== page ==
Though an island, could Catalina be at a sort of crossroads, a tipping point, if you will?
Exceeding a million annual visitors, Catalina faces the future with key decisions to be made. Not only will voters soon decide on their political leadership, but also whether or not they approve a funding mechanism that could replace a 60-year-old institution. A more critical decision, perhaps, is for islanders to decide to collaborate on a shared vision for the future.
It’s no secret that most of Catalina Island is a protected preserve of natural beauty and wildlife. With the population and commercial growth around the world, such protected areas are disappearing at a significant rate. More importantly, the desire for the world’s expanding population to experience this natural beauty is simultaneously reaching an all-time high. Recent studies have estimated that the global market for ecotourism and protected areas could be as much as $600 billion.
More than a million of those tourists came to Catalina last year. Some want beaches. Some want nature and others want simply to experience the mystique. All of them have one thing in common. They all come to Catalina.
Therefore, at some point, Catalina must come together as a collective group to find solutions that will improve the quality of life for residents while also facilitating visitors from around the world. Undoubtedly, there are tensions on the island. Little question about it. Even so, there is a collective undercurrent of pride and unity that occasionally finds an opportunity to make an appearance. It is in these moments of unity and collaboration that island residents can perhaps find their greatest hope.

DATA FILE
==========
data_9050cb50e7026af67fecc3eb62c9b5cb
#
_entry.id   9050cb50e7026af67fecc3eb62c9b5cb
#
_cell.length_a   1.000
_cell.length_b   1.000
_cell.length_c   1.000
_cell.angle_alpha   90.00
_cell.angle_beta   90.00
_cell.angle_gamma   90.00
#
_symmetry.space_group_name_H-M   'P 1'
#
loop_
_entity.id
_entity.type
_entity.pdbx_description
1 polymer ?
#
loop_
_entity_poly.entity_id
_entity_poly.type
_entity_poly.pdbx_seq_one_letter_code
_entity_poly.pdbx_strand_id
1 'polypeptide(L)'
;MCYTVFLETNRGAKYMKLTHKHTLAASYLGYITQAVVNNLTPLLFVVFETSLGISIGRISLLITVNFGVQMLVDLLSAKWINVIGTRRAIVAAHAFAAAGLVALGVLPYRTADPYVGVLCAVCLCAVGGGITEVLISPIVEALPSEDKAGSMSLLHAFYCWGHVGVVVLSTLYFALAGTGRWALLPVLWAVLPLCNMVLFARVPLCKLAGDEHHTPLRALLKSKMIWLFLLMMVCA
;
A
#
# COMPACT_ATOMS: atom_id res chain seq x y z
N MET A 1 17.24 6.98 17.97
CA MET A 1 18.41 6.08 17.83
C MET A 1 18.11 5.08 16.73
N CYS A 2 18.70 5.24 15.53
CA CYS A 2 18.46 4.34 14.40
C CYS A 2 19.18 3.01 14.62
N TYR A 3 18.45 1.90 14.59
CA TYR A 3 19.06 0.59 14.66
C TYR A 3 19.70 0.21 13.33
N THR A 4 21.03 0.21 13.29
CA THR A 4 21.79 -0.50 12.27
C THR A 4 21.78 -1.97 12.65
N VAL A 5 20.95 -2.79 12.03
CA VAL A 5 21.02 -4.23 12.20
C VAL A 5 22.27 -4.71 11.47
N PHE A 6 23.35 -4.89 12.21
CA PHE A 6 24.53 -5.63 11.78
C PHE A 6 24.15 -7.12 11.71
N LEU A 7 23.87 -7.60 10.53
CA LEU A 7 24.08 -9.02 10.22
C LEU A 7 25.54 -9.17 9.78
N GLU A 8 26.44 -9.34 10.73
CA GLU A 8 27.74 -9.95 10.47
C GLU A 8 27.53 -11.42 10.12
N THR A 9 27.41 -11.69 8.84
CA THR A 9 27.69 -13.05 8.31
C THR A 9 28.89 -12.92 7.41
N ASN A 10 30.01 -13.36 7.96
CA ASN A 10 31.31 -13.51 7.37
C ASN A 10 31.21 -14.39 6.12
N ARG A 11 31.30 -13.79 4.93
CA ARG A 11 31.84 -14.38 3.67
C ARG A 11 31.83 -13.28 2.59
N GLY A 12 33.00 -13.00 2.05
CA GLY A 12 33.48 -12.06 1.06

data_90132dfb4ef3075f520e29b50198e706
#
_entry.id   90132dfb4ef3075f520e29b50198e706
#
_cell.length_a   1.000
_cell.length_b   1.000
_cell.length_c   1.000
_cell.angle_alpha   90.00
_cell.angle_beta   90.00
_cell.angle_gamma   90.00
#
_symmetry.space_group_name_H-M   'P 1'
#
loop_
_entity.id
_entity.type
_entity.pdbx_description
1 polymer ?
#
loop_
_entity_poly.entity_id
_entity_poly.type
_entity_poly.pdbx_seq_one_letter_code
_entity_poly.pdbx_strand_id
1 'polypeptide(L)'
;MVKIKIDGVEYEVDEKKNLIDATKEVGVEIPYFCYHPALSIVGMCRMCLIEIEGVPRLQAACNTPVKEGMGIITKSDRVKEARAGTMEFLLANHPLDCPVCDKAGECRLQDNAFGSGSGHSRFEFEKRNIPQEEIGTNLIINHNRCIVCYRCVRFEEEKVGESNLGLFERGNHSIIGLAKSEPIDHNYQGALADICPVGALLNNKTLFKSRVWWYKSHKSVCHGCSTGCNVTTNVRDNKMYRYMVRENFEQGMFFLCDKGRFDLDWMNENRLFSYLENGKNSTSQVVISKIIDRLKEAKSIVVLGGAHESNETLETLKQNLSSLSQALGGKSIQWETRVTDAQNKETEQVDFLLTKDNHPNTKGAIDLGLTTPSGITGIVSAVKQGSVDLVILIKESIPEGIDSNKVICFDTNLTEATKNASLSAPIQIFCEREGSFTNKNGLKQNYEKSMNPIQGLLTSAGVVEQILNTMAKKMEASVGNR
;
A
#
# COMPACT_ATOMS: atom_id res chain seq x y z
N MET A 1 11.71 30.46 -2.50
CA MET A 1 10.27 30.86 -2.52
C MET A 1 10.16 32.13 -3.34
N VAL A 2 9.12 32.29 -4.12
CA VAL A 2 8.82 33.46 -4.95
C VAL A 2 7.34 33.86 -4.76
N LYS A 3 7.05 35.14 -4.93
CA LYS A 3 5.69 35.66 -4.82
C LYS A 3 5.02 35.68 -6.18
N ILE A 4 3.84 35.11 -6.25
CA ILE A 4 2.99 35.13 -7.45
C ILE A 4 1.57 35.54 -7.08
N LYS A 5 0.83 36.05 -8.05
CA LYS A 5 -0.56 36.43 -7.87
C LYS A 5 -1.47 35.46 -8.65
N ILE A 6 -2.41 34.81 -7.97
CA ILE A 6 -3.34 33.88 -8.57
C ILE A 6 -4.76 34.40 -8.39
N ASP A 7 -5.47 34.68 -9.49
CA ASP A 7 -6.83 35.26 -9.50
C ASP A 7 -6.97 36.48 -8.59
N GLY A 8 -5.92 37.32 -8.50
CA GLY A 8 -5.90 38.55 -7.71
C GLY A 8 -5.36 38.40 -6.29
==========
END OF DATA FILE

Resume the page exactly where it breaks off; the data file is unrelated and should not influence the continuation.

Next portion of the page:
Apparently, such unity was in some way on display recently when groups of the world’s top travel writers and event planners visited the Island. According to the Chamber’s newsletter, the collaboration of businesses, residents and service providers, left the group “wanting more.” For Catalina Island, that is, of course, a very good thing.
According to the Chamber, during their three-day stay, one group parasailed courtesy of Island Waters Charters Parasailing, kayaked to Frog Rock courtesy of Descanso Beach Ocean Sports, indulged in various spa treatments courtesy of the Island Spa, carted around courtesy of Cartopia, took-in a tour of the Casino and went inland on the East End Adventure Tour courtesy of Catalina Island Company. They checked out the Catalina Island Museum, partook in Catalina Tours “Happy Hour Tour” and gazed at the stars and learned of space during the Astronomy Tour booked through Catalina Coastal Tours and hosted by Kathleen Hill Carlisle, the round trip transportation to Buena Vista Point was provided courtesy of Catalina Transportation Services. Group meals were hosted by Avalon Grille, Bluewater Grill and The Lobster Trap. In fact, the list of islanders who participated is too long for this column. The space required is irrelevant. The point made by the participants is not. Islanders indeed may have arrived at a tipping point. They have unlimited possibilities for the future if key decisions can be made. For island residents, there is no other place to look but the future. The future belongs to those who shape it. Decisions aside, one can only imagine what Catalina might be if this collaborative unity, inspired by the pride of its residents, could find a way to surface more often.
David N. Young is the editor of the Catalina Islander.